Ethan’s parents liked to laugh at him. They would stop by and comment on his life and laugh. Ethan lived in a small one-bedroom apartment in Belle Pointe Apartments near the interstate. His apartment was cluttered, probably a reflection of Ethan’s ongoing depression and social anxiety and the self-hatred that came from dealing with his depression and social anxiety. He wished he could be outgoing and popular like his parents, but he’d rather spend time alone with his thoughts and papers and books.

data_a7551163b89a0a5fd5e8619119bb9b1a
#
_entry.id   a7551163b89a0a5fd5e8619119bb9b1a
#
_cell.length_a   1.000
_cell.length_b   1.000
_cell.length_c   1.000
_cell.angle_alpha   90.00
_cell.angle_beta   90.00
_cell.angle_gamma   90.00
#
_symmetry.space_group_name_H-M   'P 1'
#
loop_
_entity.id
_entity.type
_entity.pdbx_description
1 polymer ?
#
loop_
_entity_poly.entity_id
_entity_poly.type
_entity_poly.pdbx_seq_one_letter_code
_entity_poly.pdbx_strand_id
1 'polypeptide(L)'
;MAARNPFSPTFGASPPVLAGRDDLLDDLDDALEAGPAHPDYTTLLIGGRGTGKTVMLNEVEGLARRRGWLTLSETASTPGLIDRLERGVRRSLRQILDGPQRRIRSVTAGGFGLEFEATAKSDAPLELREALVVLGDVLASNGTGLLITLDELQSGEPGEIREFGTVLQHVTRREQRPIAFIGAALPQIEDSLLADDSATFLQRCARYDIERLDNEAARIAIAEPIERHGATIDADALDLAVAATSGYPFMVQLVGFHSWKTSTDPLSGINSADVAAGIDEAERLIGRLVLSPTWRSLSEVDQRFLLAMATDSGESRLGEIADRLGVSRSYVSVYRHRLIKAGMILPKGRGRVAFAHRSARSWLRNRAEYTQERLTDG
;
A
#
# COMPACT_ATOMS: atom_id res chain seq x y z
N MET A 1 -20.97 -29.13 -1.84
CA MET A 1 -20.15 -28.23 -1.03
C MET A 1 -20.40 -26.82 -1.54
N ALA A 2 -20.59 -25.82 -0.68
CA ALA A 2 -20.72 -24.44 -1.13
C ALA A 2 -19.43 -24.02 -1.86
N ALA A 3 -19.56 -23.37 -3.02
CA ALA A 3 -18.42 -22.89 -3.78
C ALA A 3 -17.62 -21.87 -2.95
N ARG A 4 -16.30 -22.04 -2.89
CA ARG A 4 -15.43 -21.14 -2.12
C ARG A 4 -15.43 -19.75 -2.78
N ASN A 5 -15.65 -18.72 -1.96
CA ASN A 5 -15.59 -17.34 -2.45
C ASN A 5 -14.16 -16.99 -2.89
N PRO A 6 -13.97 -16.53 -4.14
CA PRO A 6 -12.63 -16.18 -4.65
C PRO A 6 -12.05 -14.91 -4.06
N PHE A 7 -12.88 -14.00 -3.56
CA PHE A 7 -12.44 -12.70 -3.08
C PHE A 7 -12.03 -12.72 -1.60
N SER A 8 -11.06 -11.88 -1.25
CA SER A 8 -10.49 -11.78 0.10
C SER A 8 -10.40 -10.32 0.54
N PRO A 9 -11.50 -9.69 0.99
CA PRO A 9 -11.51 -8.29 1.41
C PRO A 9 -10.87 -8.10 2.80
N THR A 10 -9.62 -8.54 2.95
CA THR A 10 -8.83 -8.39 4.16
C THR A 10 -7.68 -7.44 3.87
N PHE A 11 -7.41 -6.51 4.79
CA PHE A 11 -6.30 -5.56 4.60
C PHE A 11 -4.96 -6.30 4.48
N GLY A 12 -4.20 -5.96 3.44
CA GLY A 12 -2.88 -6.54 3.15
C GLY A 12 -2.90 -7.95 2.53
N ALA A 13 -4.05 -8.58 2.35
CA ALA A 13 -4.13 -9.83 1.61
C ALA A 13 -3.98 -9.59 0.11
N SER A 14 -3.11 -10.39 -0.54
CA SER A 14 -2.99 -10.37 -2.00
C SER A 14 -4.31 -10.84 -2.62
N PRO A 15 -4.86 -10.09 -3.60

It was ten years ago, in 2010 at Thanksgiving. We were sitting there enjoying our turkey and mashed potatoes when Grandpa (who just turned seventy) let loose with the vilest monologue ever heard. It was as if an entire lifetime of filth just came pouring out from his mouth, as if someone had directed the sewer pipe into our dining room. And we all just sat there while raw sewage poured over us. It was as if he’d been plugged into some collective filth pool and was draining it into our dining room. Sewage poured over my new dress, the one Mom bought me for Thanksgiving, the one she bought to make Grandpa happy. “He’s been so sad since Grandma died,” she said. “Maybe seeing you looking nice will make him happy.”